MATTOON — The traditional June sight of gliders flying over Coles County Memorial Airport has returned.
And the Civil Air Patrol cadet camps that have taken place at the airport for more than 50 years are also seeing another return. Some of those who once attended the camps to learn are now back to teach.
CAP Lt. Col. Robert Bowden, the camps' commander, attended in 2003 and said it's not uncommon for a cadet to later serve as an instructor.
"The younger generation is coming back," Bowden said. "Aviation, as a whole, is going through a change."
The camps started June 14 with about a week devoted to powered aircraft. The second began Saturday and goes through Sunday, June 30, and teaches the cadets about powered aircraft plus gliders and hot air balloons.
The gliders are noticeable throughout most days when the weather allows, in tow behind airplanes. Bowden said hot air balloon flights take place mostly around dawn and dusk.
It's the 53rd year for the camps to take place at the airport, and they are the oldest of 15 nationally. Licensed pilots and CAP members provide the training and instruction.
Bowden said the CAP, an auxiliary unit of the U.S. Air Force, still follows its original mission of flying search-and-rescue missions and performing similar operations. But it also conducts the camps to give young people a chance to get quality training in aviation operations and safety, he added.
"The goal is not to get them to solo," Bowden said. "If they happen to, that's an amazing outcome, but we want to build good, safe aviation habits."
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Rachael Gallant was a cadet at one of the camps about 15 years ago and now returns from her home in Hawaii each year to instruct cadets on hot air balloons.
"I do it for the love of balloons," Gallant said. "I want to pass on our knowledge."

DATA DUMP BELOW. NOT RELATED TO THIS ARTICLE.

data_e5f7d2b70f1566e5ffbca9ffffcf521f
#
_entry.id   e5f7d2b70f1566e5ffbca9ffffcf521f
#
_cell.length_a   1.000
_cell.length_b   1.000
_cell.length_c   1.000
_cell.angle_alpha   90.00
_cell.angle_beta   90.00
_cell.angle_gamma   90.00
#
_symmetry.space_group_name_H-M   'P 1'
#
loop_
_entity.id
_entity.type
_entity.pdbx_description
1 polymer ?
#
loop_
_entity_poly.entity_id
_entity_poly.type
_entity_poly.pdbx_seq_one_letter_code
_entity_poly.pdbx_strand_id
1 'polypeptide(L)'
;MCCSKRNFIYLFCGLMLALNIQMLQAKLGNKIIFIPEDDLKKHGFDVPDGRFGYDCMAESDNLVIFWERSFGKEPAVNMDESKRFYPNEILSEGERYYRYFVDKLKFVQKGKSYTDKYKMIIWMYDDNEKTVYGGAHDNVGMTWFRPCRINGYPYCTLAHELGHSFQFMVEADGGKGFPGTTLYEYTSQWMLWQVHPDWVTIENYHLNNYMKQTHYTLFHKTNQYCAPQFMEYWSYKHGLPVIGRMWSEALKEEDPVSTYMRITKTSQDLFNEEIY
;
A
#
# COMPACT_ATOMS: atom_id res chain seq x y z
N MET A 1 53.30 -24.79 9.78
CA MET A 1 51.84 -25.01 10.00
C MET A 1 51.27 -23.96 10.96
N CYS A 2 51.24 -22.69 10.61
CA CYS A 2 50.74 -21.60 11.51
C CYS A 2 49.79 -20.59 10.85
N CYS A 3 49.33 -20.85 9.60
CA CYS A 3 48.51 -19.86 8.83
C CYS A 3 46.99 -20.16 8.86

Ballooning is an "adventure" and "no flight is the same," Gallant said, but it also fits with the CAP's safety mission.
"I want them to know where to go," Gallant said.
Victoria Crane, a 17-year-old cadet from Homestead, Fla., said she wanted to take part in the hot air balloon training because her mother was once part of a balloon chase team.
"It was never something I was able to do," the cadet said.
Crane said she was amazed during her first flight that it seems as if "the ground just kind of leaves" at takeoff. She said she wants to eventually get her pilot's license and to continue to take part in ballooning.
Alex Reed, an 18-year-old cadet from the Detroit area, said he joined the CAP four years ago with "zero experience." Since then, he became certified to also serve as an instructor at the camp.
Reed said he was drawn to the CAP because "I wanted to fly" and now likes instructing at the camp's ground school and helping with the camp. Reed also said he wants to become an airline pilot "as fast as possible."
Bowden said 45 cadets enrolled in the camps this year. That's a few less than average because a nationwide shortage of pilots meant fewer instructors were available, he said. He also said the local airport "bends over backwards" to host the camps, providing space, preparing grass landing areas for the gliders and more.